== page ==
For the Denver-based Sisters of Color United for Education (SOCUE), a HIP Latino Age Wave grantee, cultural competence is closely related with taking a holistic approach toward the problems of individual elders who may be Latino, indigenous, or both.
SOCUE Director of Mobilization Daniel Stange said that the success of the nonprofit’s Promotores community health workers and the Comadres advocates for mental health services and community building, among other programs, is due partly to its holistic approach and training that supports the elders’ ability to interact with community members.
“We are also grounded in the spirit of struggle and survival that is so familiar to Latino populations in America,” he said during a Hispanics in Philanthropy webinar earlier this year. “We speak from the heart, and we speak to the heart.”
He said that advocacy skill building is a key part of the Promotores training curriculum. The nonprofit has found that individual Promotores contribute different skillsets, Stange added, “so that some are better educators, some are system navigators, some are alternative medicine practitioners and counselors, and some are particularly [good] at advocating for others.”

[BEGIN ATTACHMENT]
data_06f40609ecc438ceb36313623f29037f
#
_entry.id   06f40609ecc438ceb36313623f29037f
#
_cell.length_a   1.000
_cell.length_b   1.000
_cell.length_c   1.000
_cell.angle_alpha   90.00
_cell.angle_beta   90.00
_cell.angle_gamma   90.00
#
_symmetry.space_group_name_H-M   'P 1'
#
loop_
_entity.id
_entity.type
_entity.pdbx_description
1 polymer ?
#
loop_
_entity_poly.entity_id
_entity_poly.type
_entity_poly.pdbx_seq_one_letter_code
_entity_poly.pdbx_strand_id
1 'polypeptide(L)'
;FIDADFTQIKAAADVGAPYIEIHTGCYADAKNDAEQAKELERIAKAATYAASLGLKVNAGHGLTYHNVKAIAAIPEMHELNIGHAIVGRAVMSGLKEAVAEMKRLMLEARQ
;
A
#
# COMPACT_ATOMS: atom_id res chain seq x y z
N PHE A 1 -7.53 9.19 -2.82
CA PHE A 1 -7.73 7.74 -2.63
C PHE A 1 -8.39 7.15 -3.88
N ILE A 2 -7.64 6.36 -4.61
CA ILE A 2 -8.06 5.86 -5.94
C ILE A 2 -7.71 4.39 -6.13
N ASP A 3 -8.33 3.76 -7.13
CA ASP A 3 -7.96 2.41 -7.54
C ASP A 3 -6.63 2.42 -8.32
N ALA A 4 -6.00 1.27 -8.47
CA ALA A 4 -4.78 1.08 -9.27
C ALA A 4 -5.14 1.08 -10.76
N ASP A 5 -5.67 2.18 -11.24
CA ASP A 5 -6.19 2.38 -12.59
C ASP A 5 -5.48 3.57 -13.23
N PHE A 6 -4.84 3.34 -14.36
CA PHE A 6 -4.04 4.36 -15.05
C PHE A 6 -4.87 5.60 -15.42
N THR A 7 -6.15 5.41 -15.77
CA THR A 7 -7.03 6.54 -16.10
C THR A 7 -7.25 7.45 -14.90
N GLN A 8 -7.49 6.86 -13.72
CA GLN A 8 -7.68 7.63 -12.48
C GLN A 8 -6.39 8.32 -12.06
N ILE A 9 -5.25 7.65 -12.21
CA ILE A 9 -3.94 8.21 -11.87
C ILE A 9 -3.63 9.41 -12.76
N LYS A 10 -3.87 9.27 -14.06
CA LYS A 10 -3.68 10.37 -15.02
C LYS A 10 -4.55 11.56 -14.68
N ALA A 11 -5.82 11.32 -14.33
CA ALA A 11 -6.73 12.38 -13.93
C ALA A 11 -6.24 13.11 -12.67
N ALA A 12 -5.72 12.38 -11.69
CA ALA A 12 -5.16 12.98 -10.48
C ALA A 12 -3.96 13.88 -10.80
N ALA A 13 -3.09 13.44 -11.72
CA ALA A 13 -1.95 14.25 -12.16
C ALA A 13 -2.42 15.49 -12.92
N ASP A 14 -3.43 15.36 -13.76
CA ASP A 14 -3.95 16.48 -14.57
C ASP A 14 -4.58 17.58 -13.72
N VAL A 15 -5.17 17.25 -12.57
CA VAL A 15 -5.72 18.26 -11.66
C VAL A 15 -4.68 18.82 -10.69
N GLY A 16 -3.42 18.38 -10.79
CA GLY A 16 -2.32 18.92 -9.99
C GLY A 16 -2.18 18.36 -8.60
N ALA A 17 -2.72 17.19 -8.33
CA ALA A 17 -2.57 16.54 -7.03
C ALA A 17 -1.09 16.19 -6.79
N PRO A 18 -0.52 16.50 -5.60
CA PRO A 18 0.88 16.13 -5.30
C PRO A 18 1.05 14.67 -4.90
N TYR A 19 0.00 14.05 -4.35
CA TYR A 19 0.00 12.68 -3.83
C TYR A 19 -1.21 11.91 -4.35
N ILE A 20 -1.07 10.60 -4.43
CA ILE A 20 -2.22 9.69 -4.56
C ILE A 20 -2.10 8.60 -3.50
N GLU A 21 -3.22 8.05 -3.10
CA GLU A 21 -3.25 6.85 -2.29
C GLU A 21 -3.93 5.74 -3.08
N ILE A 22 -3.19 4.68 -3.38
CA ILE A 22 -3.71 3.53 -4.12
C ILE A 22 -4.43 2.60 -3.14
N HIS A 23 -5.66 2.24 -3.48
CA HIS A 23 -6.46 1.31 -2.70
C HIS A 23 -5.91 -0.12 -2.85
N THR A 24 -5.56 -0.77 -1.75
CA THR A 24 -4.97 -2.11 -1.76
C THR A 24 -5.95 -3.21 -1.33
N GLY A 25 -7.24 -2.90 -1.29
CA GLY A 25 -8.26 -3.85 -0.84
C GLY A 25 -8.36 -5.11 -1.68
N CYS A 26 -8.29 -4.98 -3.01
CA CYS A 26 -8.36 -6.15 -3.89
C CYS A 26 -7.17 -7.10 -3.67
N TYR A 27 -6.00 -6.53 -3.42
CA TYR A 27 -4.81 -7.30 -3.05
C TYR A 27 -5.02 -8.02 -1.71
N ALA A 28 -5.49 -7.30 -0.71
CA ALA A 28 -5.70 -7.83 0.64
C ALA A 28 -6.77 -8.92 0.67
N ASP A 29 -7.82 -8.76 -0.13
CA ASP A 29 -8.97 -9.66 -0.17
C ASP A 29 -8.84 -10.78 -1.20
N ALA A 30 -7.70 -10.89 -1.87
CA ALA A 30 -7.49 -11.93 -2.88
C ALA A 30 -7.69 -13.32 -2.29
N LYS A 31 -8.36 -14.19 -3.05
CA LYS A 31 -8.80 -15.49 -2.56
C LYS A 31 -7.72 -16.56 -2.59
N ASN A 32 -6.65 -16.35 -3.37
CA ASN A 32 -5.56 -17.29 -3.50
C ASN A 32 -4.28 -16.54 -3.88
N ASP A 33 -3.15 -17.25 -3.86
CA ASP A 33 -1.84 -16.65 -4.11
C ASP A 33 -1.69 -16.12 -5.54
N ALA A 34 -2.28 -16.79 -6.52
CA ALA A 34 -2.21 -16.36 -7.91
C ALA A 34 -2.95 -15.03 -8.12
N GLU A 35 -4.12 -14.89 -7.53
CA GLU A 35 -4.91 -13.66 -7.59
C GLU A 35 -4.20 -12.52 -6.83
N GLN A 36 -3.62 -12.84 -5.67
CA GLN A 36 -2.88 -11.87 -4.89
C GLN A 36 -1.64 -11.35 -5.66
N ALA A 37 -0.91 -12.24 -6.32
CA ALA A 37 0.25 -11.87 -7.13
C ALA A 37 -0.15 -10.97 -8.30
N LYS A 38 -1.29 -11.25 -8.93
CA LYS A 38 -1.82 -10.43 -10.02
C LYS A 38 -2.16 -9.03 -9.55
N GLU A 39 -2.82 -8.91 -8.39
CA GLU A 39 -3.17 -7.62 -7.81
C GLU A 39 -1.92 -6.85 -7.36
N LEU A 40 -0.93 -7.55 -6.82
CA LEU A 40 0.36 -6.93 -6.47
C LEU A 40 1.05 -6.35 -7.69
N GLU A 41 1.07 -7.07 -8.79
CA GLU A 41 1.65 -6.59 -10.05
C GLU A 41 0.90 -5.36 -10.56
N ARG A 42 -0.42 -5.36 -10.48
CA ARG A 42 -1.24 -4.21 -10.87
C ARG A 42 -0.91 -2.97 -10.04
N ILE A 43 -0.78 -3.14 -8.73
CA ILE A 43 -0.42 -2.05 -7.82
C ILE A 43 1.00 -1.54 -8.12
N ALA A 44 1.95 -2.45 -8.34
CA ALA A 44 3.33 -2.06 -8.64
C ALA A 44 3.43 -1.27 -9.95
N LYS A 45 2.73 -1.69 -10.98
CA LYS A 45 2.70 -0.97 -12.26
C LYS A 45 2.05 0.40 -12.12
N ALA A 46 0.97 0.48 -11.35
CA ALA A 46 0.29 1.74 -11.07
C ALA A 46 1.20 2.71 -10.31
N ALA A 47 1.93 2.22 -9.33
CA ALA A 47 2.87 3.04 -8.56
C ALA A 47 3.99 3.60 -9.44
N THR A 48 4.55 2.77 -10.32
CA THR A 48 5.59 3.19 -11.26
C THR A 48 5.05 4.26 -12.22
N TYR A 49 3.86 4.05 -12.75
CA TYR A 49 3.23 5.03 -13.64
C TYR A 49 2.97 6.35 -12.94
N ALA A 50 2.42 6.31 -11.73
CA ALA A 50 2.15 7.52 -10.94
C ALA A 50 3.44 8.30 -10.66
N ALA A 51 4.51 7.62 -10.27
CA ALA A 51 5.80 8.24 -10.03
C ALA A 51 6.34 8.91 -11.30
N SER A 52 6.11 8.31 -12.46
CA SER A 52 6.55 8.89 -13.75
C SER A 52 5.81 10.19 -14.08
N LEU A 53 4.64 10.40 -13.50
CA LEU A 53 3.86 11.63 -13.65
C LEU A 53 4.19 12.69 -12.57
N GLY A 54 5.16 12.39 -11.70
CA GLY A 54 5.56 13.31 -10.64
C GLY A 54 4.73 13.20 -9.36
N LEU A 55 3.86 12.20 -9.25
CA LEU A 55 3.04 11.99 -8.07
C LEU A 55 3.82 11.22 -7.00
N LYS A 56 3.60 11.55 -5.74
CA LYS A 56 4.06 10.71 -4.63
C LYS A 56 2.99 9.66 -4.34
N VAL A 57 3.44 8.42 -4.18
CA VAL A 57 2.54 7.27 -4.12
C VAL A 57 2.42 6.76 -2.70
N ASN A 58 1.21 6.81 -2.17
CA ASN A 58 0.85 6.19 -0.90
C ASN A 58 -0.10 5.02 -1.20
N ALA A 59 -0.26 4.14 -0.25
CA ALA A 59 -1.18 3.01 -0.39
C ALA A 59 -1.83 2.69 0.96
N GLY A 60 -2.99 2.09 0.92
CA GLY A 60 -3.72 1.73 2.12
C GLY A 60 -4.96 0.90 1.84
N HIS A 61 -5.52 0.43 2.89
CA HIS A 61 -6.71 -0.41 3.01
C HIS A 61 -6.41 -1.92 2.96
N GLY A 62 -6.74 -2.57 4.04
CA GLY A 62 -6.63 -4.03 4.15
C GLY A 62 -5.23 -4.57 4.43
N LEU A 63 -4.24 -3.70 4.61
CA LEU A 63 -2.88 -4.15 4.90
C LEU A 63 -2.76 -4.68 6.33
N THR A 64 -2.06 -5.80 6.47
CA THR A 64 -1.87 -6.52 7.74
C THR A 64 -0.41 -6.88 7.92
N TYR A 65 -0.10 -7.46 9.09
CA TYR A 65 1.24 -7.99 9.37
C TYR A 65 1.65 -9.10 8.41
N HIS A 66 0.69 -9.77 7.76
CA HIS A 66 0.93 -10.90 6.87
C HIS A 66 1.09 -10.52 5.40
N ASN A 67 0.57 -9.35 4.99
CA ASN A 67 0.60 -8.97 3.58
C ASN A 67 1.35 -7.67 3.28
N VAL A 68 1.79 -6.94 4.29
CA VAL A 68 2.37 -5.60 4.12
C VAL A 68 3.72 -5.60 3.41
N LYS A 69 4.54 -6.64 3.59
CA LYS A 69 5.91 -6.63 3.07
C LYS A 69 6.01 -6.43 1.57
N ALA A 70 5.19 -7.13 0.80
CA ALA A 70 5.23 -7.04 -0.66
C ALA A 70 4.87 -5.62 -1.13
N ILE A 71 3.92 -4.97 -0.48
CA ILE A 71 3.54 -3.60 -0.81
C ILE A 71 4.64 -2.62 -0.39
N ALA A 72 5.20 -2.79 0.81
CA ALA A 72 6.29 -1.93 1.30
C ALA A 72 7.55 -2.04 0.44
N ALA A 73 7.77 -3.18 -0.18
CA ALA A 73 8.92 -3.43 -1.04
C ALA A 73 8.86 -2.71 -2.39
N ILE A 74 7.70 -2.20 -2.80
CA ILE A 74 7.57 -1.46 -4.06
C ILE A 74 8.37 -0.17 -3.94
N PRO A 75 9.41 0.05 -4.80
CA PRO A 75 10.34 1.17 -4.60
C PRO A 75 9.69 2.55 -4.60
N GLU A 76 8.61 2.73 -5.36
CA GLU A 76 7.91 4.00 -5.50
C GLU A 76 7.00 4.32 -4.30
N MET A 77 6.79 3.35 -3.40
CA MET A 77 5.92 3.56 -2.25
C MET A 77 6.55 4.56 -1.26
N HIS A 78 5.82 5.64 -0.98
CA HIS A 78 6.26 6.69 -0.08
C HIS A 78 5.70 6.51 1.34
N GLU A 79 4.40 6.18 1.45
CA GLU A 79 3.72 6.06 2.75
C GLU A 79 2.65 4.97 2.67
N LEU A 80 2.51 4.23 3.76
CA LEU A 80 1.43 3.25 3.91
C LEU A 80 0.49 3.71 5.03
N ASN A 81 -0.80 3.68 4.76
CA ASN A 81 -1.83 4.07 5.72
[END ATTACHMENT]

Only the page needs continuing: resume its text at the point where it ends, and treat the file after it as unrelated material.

“The key factor is that advocates should not help people to do what WE think is best for them but exploring the ability to accomplish what THEY believe is best and what gives them mental, physical and emotional support to develop healthier patterns,” he said. Follow #OlderAmericansMonth on Twitter.